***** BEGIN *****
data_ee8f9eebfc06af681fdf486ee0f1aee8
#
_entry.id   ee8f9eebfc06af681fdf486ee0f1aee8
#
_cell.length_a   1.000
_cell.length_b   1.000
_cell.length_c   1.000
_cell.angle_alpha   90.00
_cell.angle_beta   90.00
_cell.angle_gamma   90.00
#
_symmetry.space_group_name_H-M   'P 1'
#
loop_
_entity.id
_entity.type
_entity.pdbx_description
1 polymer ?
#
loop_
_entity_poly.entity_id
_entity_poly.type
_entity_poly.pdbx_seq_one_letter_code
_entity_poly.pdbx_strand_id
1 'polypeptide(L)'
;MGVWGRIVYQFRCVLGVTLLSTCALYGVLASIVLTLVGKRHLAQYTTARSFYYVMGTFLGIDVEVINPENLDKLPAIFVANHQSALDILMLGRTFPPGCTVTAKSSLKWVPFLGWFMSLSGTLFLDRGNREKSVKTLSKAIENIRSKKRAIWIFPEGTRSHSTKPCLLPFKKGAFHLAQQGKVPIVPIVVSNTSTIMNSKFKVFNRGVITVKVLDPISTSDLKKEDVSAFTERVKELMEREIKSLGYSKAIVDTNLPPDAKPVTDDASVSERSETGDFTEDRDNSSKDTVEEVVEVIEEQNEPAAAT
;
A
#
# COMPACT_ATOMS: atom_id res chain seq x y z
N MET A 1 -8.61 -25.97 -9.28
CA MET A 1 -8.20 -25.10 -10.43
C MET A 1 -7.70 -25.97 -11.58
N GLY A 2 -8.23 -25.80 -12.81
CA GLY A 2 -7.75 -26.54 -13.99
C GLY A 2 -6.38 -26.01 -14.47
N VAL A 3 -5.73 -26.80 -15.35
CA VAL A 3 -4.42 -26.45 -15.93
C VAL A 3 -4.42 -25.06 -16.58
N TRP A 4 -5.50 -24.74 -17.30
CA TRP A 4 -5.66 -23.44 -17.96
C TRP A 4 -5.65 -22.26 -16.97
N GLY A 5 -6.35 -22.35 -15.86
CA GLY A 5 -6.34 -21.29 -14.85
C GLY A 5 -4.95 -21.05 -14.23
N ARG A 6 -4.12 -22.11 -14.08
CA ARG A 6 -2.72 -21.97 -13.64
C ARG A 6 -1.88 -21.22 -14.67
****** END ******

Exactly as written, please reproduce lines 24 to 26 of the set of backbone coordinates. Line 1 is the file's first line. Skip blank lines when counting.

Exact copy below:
_entity_poly.pdbx_strand_id
1 'polypeptide(L)'
;MGVWGRIVYQFRCVLGVTLLSTCALYGVLASIVLTLVGKRHLAQYTTARSFYYVMGTFLGIDVEVINPENLDKLPAIFVANHQSALDILMLGRTFPPGCTVTAKSSLKWVPFLGWFMSLSGTLFLDRGNREKSVKTLSKAIENIRSKKRAIWIFPEGTRSHSTKPCLLPFKKGAFHLAQQGKVPIVPIVVSNTSTIMNSKFKVFNRGVITVKVLDPISTSDLKKEDVSAFTERVKELMEREIKSLGYSKAIVDTNLPPDAKPVTDDASVSERSETGDFTEDRDNSSKDTVEEVVEVIEEQNEPAAAT